An SSD crash course: What you need to know

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Chances are increasing that you'll use flash memory for primary storage, but nasty surprises are possible with naive adoption

Solid-state disks (SSDs) are hardly new, but their growing usage represents a significant shift in the primary storage landscape. SSDs have been increasing in capacity and decreasing in cost at an accelerating rate, so the chances that you're going to bump into them in the wild are climbing as a result. However, SSDs are not perfect. A solid understanding of their history and differentiating factors will help you debunk some of the hype and leverage them more effectively in your environment.

The idea of a solid-state disk has been around for a very long time. Essentially, an SSD is persistent storage media constructed using transistors rather than an electromechanical disk or tape. SSDs have been holding the firmware for our switches, routers, cell phones, calculators, and just about any other kind of nondisk persistent memory for easily 30 or more years.

What is different today is that we're well down the path of using these SSDs in our enterprise primary storage environments -- either augmenting traditional disks or replacing them completely. This type of application for SSD hasn't been possible until recently due to the tremendous difficulty involved in constructing very large SSD memory modules that are cheap, reliable, and fast and that have a long lifetime. We're still working to overcome some of these challenges, and being aware of them is key to implementing them successfully.

Volatile versus nonvolatile SSDs

The biggest distinction to make right off the bat when talking about SSDs is whether they are volatile DRAM-based devices (RAM storage) or nonvolatile NAND memory (flash storage) devices. They both often fall under the SSD moniker, so it's easy to get them confused.

In some cases, this battery backup is a supercapacitor that can power the device for a few days; this is common in very high-performance DRAM SSDs that ship in a PCIe card factor. However, in the event that power isn't ever restored, your data probably won't be, either. In other cases, the DRAM is paired with an equal-capacity array of hard disks or slower NAND flash memory in a rack-mount chassis that is used to stage and de-stage the DRAM memory during power up and power down (with an internal bank of batteries or capacitors providing enough power to perform the de-stage operation in the event of an unexpected power outage).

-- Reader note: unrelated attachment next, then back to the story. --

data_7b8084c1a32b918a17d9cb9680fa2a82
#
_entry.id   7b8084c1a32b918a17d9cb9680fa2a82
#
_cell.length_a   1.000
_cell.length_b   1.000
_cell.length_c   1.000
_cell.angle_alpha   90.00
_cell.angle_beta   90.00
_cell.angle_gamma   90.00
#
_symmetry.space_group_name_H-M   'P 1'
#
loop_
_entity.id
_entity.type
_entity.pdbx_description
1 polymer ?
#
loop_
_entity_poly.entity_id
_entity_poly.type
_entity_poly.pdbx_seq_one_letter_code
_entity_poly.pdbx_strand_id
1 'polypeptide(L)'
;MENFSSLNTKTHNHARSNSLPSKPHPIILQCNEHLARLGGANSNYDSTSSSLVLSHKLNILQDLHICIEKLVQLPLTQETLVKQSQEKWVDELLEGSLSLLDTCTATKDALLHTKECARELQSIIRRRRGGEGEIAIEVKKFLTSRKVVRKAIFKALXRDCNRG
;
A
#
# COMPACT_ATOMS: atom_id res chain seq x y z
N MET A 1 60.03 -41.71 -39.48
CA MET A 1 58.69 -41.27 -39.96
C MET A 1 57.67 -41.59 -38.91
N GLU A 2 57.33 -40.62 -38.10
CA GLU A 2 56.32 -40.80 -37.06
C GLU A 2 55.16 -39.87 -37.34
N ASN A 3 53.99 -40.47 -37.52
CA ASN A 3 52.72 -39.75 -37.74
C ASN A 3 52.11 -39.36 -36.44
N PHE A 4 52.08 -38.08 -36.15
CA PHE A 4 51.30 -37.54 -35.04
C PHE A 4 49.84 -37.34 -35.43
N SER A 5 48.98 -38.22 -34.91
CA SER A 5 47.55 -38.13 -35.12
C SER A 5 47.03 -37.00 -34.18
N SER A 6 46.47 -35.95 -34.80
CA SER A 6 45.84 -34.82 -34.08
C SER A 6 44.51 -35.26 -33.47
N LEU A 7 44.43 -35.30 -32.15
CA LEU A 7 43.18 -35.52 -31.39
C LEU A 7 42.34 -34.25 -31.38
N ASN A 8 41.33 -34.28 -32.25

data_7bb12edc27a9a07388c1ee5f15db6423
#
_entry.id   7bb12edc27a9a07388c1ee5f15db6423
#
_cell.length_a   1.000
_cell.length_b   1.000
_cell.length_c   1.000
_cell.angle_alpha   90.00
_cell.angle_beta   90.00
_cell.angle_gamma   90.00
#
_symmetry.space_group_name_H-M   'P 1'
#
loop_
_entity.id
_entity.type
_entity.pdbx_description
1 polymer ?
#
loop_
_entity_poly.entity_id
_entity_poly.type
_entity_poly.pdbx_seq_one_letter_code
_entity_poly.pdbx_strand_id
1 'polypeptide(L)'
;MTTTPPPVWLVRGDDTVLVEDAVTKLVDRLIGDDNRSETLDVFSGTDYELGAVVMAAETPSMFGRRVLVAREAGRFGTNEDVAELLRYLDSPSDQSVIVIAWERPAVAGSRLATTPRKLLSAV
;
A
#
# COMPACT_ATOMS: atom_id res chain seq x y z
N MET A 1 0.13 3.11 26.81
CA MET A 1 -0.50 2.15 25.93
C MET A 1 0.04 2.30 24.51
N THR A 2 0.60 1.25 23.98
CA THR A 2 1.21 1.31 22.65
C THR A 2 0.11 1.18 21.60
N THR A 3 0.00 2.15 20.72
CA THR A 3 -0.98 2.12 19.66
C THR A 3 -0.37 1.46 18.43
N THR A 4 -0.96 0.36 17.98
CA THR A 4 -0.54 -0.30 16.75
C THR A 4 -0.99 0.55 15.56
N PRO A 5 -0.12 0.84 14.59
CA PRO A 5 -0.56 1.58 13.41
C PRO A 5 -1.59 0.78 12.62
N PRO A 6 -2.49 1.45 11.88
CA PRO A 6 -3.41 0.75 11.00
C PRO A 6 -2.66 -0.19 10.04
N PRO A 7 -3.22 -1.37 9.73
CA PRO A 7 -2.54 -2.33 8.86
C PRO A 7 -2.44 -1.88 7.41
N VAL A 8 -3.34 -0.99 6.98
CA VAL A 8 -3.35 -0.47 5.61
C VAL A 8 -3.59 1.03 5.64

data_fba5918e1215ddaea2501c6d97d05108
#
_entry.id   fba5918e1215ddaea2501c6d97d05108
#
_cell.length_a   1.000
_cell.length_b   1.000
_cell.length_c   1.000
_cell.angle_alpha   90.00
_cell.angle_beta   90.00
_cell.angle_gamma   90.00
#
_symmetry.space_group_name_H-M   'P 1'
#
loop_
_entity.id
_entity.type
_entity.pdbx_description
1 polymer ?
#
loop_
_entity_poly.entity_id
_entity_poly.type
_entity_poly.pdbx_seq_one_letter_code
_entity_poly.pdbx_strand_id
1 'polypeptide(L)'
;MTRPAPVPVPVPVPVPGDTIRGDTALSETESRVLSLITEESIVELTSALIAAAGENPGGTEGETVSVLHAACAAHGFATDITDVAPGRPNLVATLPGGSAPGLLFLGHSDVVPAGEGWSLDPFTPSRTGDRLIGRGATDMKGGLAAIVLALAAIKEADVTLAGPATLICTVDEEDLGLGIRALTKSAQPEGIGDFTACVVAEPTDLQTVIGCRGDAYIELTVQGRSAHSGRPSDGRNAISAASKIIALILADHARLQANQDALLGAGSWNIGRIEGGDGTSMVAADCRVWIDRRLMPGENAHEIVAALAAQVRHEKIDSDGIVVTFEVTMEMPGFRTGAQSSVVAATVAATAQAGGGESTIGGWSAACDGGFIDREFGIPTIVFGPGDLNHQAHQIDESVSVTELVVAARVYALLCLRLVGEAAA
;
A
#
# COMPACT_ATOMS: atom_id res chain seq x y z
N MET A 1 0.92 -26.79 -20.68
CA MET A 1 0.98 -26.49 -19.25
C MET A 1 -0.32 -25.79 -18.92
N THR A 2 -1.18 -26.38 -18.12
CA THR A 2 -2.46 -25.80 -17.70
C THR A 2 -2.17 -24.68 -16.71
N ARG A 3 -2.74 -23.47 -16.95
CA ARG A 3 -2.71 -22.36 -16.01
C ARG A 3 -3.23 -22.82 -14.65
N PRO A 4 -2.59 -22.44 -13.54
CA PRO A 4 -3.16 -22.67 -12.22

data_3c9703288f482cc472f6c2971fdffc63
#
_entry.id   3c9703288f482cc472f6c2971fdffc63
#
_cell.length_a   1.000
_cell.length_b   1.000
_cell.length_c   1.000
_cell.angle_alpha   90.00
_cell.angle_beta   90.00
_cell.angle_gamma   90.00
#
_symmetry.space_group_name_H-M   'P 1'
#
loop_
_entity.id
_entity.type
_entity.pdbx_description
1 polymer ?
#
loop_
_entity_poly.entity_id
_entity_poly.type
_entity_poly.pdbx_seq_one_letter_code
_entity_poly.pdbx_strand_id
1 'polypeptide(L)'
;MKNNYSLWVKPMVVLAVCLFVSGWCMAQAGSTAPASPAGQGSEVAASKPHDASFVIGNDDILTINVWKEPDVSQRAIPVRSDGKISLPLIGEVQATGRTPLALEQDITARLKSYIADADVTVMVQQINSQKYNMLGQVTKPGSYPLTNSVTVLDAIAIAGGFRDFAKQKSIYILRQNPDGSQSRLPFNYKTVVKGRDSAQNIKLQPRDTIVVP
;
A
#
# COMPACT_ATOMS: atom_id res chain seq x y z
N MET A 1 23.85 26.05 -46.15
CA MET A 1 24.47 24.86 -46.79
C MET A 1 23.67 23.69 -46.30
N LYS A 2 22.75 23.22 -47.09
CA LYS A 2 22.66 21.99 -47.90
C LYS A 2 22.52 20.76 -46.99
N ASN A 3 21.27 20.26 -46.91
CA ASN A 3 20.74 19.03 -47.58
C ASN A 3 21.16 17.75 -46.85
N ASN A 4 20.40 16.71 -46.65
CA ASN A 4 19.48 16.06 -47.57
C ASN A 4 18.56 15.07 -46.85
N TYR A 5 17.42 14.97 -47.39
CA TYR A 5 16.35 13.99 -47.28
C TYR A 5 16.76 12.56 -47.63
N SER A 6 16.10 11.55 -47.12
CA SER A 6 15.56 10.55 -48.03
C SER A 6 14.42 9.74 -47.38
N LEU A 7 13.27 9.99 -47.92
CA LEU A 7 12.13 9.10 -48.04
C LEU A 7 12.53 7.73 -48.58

NAND-based (flash) devices use the same general breed of memory found in cell phones and USB sticks. These memory devices do not require power to hold their state. Thus, they don't require a battery backup of any kind to ensure data integrity. On the other hand, they're several times slower than DRAM-based devices, though their speed is improving as the devices and their controllers mature.

MLC versus SLC SSDs

NAND devices come in two major flavors: MLC (multilevel cell) and SLC (single-level cell). MLC devices are so named because they can store a few bits of data in the same cell, whereas SLC devices can store only a single bit of data per cell. SLC devices are much more expensive to make because they require more transistors to store the same quantity of data, but they're significantly faster and have a longer lifespan than MLC devices.

Most consumer-grade SSDs, such as the one in your fancy new laptop, are likely MLC devices. In those applications, low cost, lower power usage, and higher reliability when dragged off your coffee table by your dog are key concerns, while raw performance is not. Any enterprise-grade NAND-based storage device is likely to be SLC-based -- and much more expensive as a result.

To combat this issue, the SSD controller performs a technique called write-leveling that tries to spread writes across the cells that make up the SSD, to ensure relatively equal write-load distribution. Additionally, some SSD controllers use slack (unprovisioned) space that can take over from cells that are near the end of their expected lifetime.

Some cheaper controllers perform this write-leveling without regard to how much load the device is under, while others wait until the device is under lower load before running. This is one of many reasons that benchmarking performance on SSDs is difficult: Performance often looks stellar for a few hours until the write-leveling algorithm starts running, but then it crashes and burns.

Write-leveling can also have some unintended security side effects. Let's say you have an unencrypted file and then decide to encrypt it. As you do this, your server reads the unencrypted file from disk, encrypts it, and writes the encrypted file over the unencrypted file -- usually deleting it in the process. Due to how some write-leveling techniques work, it's possible for your server to believe that the unencrypted files have been overwritten when in fact they have not. Some controllers honor these requests and erase the blocks, while others do not.

Putting it all together

As you start digging into SSDs and deciding whether they're right for your primary storage environment, remember that they are a completely different animal than traditional spinning disks and are still undergoing growing pains. To be sure, the enormous performance potential of SSDs will ensure that they will be an option for IT for many years. Just don't charge into SSD usage without understanding how they work, so you don't have nasty surprises in your production environment.

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